Those particularly at risk in expansion debacles are businesses trying to raise between $500,000 and $5 million, says Neal Sullivan, executive director of the North American Securities Administrators Association (NASAA). "You have a lot of people out there holding themselves out as either matching services or other services entrepreneurs need to get desperately needed capital," Sullivan says. "Through 'angels' and family connections, [entrepreneurs] can usually raise a [limited amount]. Above $5 million, they're usually sophisticated enough to get public capital through more ready means. But between half a million and $5 million, that's where the real problem seems to be taking place. It's an area of the market completely off the [radar] screen for the SEC. It's too small."
One of the most common and most successful scams comes in a variety of forms. Unscrupulous brokers, investors and venture capitalists offer to find investors for a small business, or offer guidance and direction toward an Initial Public Offering or SCOR, only to charge thousands of dollars in upfront fees. When the money doesn't roll in as promised, whatever funds have been raised generally fall out of escrow and are returned to the investors. The only party sustaining any serious loss is the business owner.
What many entrepreneurs fail to realize, says David Newton, an economics and business professor specializing in entrepreneurship at Westmont College in Santa Barbara, California, is that many of the underwriters approaching them agree to work only on a "best efforts" basis. In other words, they are under no obligation to produce any investors or capital in return for the fees they charge. They simply promise to make a stab at doing so.
"It's almost like having your stock out there on consignment," Newton says. "The big question comes down to what constitutes a best effort. Most of the [unscrupulous investment firms who use this practice as a con game] probably don't have any intention or ability to sell an entire inventory of stock, but they collect management fees or other fees on a best-efforts offer." Legal fees and document processing fees are among the types of charges billed.
The best way to avoid such losses is to thoroughly check any unknown party offering such services, usually through your state's securities oversight authority. "You're giving them your hard-earned capital, which is at a premium," says Philip Rutledge, deputy chief counsel for the Pennsylvania Securities Commission. "Before you part with it, you want to see them do somersaults." Be warned: Some con artists are already prepared for such a background check, Rutledge says, providing phony public relations companies that will give you fraudulent letters of reference. Protecting yourself against such a practice is difficult, hence his advice: Use only agents who are known to you through others.
Another common scam involves stock manipulation and can wind up causing more headaches than a small-business owner ever imagined. Some brokers merge an entrepreneur's firm into a dormant shell company, one that's already traded on the public market but is firmly under someone else's control. "It's hard to understand how you make money that way," says Mark Griffin, Utah's security administrator.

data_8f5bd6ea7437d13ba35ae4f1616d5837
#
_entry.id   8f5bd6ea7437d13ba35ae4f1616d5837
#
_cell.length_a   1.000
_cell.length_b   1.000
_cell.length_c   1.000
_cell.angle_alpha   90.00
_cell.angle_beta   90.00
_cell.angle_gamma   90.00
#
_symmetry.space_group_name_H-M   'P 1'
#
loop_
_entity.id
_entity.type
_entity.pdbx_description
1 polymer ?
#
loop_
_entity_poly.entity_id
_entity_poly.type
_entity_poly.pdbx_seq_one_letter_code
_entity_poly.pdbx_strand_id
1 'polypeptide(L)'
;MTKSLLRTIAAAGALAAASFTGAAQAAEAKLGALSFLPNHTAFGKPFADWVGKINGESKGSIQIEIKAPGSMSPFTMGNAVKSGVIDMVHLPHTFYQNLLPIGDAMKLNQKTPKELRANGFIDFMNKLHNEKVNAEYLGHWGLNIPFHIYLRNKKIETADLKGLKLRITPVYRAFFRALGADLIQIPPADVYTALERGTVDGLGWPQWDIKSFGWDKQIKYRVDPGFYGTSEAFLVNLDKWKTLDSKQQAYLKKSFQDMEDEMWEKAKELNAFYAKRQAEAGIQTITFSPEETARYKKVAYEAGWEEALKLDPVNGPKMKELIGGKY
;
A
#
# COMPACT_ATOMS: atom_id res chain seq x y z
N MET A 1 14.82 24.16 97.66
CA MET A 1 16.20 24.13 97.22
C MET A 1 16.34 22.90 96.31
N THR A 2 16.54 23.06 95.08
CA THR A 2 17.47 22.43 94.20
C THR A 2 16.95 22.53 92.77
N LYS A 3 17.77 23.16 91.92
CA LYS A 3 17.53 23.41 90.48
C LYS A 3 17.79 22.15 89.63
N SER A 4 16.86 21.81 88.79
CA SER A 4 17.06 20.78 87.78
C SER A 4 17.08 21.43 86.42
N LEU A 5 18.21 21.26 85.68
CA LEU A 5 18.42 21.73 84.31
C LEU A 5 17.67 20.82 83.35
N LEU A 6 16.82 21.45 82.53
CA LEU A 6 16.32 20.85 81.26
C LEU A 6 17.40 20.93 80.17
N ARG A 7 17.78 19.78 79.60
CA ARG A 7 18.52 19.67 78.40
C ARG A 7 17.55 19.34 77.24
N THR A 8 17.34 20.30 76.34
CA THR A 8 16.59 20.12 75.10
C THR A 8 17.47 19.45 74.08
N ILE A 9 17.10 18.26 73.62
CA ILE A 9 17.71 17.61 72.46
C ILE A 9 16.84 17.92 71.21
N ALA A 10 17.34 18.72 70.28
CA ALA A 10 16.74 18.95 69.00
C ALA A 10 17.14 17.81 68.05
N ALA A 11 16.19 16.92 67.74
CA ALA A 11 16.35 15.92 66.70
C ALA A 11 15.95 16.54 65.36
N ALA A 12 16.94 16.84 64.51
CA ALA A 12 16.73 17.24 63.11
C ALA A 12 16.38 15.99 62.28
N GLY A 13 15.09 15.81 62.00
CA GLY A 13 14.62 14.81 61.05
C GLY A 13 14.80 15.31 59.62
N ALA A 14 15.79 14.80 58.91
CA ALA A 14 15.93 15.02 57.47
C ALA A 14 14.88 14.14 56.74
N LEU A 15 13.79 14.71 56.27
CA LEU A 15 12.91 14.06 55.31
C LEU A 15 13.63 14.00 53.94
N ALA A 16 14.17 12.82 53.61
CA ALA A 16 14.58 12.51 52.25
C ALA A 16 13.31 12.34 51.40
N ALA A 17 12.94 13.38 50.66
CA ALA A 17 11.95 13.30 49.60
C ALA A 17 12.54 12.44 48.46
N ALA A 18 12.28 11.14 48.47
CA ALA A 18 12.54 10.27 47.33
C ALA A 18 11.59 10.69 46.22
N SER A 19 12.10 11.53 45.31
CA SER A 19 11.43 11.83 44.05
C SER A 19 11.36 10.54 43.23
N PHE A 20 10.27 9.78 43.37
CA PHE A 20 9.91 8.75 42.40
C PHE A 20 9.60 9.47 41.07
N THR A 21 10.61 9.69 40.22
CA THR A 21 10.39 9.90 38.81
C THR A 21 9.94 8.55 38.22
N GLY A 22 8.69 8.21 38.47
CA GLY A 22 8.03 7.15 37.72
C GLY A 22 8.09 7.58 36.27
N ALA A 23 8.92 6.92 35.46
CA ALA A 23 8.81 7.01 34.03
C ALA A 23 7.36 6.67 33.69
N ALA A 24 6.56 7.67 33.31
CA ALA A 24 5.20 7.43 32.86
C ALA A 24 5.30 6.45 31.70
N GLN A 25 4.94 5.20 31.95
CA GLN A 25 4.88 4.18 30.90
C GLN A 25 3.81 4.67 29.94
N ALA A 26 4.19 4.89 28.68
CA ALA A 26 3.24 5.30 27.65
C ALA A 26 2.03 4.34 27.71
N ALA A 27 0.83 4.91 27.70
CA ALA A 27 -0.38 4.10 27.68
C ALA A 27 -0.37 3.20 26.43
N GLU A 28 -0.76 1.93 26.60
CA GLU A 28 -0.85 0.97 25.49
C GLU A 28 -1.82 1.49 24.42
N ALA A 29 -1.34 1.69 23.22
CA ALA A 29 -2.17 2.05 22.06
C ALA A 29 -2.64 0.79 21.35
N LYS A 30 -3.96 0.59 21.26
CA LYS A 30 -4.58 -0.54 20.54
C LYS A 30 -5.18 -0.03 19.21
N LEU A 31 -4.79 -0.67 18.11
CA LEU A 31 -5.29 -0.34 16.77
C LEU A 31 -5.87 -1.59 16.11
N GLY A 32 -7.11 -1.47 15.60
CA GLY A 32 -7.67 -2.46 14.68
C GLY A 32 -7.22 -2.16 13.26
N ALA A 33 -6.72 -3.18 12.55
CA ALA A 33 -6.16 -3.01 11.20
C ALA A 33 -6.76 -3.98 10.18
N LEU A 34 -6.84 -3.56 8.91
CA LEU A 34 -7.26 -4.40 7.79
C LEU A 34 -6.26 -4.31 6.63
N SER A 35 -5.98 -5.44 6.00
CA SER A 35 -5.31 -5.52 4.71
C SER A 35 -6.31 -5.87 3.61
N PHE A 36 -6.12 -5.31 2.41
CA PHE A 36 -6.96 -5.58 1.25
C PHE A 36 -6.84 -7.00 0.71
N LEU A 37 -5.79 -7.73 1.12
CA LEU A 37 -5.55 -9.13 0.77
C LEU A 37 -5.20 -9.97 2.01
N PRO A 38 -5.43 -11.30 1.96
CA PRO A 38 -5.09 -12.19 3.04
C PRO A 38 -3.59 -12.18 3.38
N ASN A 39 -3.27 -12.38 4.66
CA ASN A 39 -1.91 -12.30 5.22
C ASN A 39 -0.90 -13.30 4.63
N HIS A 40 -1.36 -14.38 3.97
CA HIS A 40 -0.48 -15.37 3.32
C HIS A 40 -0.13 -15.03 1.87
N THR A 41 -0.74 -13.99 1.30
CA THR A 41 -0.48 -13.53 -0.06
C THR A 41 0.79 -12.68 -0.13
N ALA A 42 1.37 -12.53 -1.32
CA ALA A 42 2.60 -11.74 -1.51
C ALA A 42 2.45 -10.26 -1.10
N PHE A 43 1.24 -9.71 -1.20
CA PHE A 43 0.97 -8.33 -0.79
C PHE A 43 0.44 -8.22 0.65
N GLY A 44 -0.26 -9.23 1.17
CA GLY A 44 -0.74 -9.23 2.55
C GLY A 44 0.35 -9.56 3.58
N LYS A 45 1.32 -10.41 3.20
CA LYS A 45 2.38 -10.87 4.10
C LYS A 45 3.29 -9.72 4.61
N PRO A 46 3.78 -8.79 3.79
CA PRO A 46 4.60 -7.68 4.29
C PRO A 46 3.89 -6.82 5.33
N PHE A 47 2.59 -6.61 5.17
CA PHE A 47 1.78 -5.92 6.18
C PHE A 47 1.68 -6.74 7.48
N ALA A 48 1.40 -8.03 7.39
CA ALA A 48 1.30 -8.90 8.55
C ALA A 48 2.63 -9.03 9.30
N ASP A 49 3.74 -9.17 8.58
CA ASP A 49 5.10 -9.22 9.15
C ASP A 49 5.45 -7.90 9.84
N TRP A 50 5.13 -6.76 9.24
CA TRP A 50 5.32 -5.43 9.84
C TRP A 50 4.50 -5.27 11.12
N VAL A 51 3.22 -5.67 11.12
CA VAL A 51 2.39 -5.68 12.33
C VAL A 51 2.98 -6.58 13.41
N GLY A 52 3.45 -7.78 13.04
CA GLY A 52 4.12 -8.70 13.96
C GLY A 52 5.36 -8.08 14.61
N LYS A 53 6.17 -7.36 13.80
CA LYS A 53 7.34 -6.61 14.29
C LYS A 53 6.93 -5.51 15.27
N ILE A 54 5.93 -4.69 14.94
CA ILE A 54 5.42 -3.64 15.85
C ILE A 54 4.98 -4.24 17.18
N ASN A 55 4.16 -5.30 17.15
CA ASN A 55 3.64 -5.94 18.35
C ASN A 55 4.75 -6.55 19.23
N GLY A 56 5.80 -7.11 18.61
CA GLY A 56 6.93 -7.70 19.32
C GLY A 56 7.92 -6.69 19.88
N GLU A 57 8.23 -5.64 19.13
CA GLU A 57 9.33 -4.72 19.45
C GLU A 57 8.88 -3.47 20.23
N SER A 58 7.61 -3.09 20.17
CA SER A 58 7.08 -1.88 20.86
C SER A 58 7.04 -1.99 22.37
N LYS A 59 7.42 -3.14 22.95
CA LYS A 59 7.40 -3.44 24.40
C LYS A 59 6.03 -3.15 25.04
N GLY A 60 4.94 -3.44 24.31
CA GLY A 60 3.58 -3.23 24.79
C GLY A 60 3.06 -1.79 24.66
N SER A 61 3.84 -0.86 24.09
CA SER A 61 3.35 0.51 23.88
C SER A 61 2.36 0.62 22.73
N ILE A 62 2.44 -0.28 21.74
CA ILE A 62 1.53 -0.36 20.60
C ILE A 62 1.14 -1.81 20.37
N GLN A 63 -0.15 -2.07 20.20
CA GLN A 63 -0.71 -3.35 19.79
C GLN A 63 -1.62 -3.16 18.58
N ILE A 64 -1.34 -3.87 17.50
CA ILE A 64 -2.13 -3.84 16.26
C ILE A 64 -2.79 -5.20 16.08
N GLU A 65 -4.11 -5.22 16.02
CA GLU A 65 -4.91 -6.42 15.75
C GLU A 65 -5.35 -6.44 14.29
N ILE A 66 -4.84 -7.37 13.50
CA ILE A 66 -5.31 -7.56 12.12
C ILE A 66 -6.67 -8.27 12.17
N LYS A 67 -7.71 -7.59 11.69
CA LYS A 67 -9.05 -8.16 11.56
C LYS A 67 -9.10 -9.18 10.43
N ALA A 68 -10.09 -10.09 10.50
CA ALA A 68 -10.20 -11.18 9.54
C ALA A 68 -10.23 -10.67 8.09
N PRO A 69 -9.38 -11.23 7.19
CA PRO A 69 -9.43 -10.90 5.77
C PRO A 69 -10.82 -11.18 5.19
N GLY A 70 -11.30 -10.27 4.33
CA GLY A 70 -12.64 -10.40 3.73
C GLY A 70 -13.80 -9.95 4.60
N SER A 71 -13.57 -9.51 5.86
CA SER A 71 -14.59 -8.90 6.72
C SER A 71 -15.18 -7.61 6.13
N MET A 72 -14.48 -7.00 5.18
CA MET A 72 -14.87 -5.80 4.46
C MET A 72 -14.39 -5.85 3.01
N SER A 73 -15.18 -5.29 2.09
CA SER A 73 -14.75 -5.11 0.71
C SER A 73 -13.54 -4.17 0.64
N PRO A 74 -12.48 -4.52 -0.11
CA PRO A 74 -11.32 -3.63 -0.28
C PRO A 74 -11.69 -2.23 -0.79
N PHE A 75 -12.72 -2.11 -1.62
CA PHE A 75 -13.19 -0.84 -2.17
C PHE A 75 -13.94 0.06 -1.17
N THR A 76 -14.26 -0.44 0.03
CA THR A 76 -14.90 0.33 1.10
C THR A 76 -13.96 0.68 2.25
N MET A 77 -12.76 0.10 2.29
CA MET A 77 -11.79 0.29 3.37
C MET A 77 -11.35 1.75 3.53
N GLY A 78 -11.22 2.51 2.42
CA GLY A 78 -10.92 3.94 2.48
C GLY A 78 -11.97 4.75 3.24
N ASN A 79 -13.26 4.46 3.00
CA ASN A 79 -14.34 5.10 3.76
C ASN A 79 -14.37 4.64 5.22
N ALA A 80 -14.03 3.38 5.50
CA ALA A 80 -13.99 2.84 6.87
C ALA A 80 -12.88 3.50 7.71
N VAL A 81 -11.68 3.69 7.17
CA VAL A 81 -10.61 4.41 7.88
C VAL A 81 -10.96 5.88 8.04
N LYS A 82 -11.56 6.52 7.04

It works like this: A broker approaches a small business, offering an alternative to going public for capital. In this scheme, the offer entails becoming part of a company that has already gone public but isn't currently active. Sounds appealing, but it's also very dangerous, says Tom Stewart-Gordon, who publishes the newsletter SCOR Report. "The entrepreneur doesn't ask the appropriate questions-'Who's [tracking the performance of] this company?' and 'What is the trade volume on this company?' Basically, the shells are dead, like seashells. They just lie there," says Stewart-Gordon. If you don't investigate before getting involved, your company could end up dead, too.
While some shell mergers are legitimate (see next month's "Raising Money" column for more on the subject), Griffin warns that getting involved with an empty shell company is exceedingly dangerous, and he recommends asking a great many questions before entering into such an arrangement. First and foremost is finding out exactly who controls the company, although this can be difficult. "A certificate of stock has a name on it, but once that name is endorsed on the back of that stock certificate, it can travel from hand to hand," says Griffin. "It can wind up in somebody's safe or shoebox." Take as long as you must to investigate thoroughly before buying into the deal.
If you make the wrong decision about merging with a shell, Griffin says, you may find yourself answering to a host of angry investors. Once your name is on the public record of an empty shell, you're an easy and likely target for shareholder angst. "You wake up in the morning, and you're answering telephone calls from angry investors complaining about the stock price," he says.
Even more heartbreaking, Griffin says, some scam artists manage to find defunct public shell companies that have been dissolved. They resurrect them as private companies but tell the entrepreneur the company is public. The business owner opts to merge, only to discover, tragically, that he or she is no longer in control of his or her company after building it from the ground up.